Give credit to your inspiration

Getting out of your own field and hearing what OTHER creatives have to say about making art is powerful. Otherwise it becomes this tight little loop of the same conversations and the same ideas. I'm feeling claustrophobic just writing about it!

The issues are the same but how they are expressed and the conclusions drawn are fresh and inspiring.

Lately I've been thinking again about copying vs. inspiration and giving credit where credit is due.

Time Magazine

Time Magazine

Last year I had a conversation with Jen from Classic Play about it. Today it's professional chefs having a conversation about copying (David ChangSat BainsDaniel Patterson, and Claude Bosi). (As an aside, I ate at Ma Peche on my latest trip to NYC. A month ago the man ate at Momofuko in Toronto. Both worth it).

The conversation took place at Fishermans' Wharf in San Francisco and was part of an episode of Chang's series Mind of a Chef, narrated by Anthony Bourdain.

The series itself it hit or miss - some episodes I've enjoyed, some I've zoomed through. But I do like that it's something different.

So how DO Michelin-starred chefs think about copying and giving credit?

"Everyone copies"

- David Chang 

We all copy. I'll go one step further - we all SHOULD copy. No matter what creative field we are in, no matter what method you use, we can only learn by doing. We're apprentices. Our learning is a lifelong apprenticeship. It's hands on learning.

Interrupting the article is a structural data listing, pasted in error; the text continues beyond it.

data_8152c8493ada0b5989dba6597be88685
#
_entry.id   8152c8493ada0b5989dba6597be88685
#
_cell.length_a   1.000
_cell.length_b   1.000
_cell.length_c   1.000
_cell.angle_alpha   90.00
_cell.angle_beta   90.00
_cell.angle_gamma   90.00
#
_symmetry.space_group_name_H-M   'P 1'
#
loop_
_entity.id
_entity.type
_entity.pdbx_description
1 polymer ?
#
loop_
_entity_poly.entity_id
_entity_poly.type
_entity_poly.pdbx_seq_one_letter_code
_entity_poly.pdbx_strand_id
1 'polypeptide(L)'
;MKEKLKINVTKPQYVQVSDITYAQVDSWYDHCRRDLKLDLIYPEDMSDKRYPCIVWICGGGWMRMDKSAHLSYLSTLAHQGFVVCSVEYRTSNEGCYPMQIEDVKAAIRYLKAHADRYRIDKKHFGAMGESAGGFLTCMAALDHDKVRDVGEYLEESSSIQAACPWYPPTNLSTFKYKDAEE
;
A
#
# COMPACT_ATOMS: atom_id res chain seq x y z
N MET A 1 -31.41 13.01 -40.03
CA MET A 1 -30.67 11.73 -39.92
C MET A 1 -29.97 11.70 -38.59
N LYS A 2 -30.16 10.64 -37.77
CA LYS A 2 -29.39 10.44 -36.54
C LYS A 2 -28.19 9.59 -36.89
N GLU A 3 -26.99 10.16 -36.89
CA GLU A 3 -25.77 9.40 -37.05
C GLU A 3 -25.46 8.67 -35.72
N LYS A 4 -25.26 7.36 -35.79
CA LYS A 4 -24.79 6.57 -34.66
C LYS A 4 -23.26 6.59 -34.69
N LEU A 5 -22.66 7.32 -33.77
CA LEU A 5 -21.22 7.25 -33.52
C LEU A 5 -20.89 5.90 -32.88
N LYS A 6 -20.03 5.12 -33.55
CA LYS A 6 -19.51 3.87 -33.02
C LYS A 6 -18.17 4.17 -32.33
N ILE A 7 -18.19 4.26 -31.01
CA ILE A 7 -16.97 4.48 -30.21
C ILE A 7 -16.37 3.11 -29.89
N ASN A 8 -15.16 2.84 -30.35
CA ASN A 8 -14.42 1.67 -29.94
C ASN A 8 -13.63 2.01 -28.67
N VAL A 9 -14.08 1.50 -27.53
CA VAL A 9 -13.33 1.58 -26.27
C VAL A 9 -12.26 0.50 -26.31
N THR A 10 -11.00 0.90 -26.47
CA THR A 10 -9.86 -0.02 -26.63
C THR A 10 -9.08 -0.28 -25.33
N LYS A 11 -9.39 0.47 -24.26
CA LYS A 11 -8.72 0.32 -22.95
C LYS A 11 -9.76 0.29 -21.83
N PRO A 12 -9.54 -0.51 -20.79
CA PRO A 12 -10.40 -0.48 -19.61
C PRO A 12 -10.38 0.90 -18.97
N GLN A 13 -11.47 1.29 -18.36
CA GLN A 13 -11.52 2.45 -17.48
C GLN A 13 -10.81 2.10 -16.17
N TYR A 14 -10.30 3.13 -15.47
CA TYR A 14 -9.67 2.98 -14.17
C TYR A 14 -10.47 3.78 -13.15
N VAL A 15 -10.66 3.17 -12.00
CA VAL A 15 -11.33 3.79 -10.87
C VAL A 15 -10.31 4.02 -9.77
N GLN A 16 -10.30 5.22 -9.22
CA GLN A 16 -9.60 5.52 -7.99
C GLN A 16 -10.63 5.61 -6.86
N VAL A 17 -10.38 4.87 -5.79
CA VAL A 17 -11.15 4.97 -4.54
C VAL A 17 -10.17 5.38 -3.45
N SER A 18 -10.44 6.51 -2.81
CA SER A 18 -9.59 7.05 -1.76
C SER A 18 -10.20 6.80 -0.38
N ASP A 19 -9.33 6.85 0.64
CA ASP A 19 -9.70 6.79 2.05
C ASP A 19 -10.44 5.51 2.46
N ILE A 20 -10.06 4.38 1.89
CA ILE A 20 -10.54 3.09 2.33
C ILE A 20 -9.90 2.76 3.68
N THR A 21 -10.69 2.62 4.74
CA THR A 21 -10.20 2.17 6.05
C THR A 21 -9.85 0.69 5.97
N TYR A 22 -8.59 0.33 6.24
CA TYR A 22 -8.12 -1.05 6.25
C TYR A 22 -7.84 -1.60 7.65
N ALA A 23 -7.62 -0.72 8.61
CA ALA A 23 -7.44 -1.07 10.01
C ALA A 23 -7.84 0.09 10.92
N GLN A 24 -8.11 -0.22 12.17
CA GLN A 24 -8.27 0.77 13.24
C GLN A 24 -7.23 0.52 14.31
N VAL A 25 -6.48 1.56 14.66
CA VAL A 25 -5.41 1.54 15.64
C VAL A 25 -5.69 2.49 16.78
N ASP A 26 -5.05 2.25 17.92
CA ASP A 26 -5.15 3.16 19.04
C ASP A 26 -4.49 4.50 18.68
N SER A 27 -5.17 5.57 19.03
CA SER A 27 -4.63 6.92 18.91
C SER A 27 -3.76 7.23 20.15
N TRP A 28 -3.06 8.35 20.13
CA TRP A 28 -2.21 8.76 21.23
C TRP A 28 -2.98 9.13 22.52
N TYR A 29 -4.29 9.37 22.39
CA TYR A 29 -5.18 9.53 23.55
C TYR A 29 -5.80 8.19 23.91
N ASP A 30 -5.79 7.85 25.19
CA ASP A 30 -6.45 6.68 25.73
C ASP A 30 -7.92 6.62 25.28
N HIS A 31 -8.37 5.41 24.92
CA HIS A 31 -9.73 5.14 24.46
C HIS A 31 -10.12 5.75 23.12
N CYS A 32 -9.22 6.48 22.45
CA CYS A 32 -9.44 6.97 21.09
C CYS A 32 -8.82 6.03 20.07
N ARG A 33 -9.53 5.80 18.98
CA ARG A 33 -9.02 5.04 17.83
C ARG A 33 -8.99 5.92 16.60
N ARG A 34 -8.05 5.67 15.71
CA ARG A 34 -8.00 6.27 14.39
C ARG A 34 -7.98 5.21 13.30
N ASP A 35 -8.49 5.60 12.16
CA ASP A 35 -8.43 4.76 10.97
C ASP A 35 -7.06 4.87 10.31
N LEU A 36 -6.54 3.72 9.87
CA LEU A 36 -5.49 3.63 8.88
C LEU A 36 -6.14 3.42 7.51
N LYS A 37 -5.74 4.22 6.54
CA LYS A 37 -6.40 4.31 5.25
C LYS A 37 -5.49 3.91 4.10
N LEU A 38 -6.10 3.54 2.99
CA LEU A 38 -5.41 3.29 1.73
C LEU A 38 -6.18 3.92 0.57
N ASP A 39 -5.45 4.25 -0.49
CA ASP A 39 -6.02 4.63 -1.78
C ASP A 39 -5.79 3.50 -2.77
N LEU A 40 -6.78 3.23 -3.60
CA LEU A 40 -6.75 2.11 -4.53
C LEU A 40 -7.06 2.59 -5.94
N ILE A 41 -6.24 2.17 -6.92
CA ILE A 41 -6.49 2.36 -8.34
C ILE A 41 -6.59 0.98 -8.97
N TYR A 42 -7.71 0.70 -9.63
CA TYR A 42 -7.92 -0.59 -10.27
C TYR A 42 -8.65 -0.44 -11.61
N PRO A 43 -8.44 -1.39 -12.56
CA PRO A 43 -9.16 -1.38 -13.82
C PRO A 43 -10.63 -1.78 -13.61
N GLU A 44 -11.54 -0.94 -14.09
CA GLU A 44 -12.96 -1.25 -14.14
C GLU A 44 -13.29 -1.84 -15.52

Take what attracts you, break it down, try to copy/emulate/reproduce it. Understand HOW that other person did what they did.

Then make it your own. And give credit of course. ALWAYS give credit.

"If you are honest, you'll always walk away with integrity"

- Sat Bains

That's the giving credit part. And I'm not talking just about crediting photographs and artwork (not to Pinterest, to the original source). We're all doing that, right? And asking permission before we use someone else's work, even if it's a blog post that's complementary? (The Brinsons taught an excellent Alt Channel class on copyright recently - if it's offered again, take it!).

How about giving credit to our inspiration? Perhaps a little "inspired by" comment? Why not be transparent about our influences? Doesn't that make a fuller story behind our original interpretations?

Why not show that you understand the masters in your field by giving credit to your inspiration?

"Chefs need to know where their techniques are coming from"

- David Chang

All creatives do. None of us create in a vacuum. None of us can truly appreciate the work of others either without understanding the lineage of technique and expression. Doesn't mean you have to love the old styles or worship the old ways, just that you need to master them and understand them. 

"It's not about copying, it's about voice. Writing, cooking, same thing"

- Daniel Patterson

But isn't that okay? Doesn't that take some heat off? Relieve a little pressure? It ISN'T about coming up with something that no one else has ever written or drawn or painted or designed. It IS about finding your voice, your style, your interpretation. YOUR view.

"Get in your kitchen. Cook. Talk to your friends. Share what you're doing...and have a good time"

- Daniel Patterson

Initial talent might give you a quick "win" when you are starting out. You might look good against all the other beginners. After that? It's a slow, steady progression to improve your work. 

There are no short cuts. It's about doing the work, copying the masters, giving credit to sources AND inspiration, and knowing the lineage and history of your field.

So what do you think about copying and giving credit?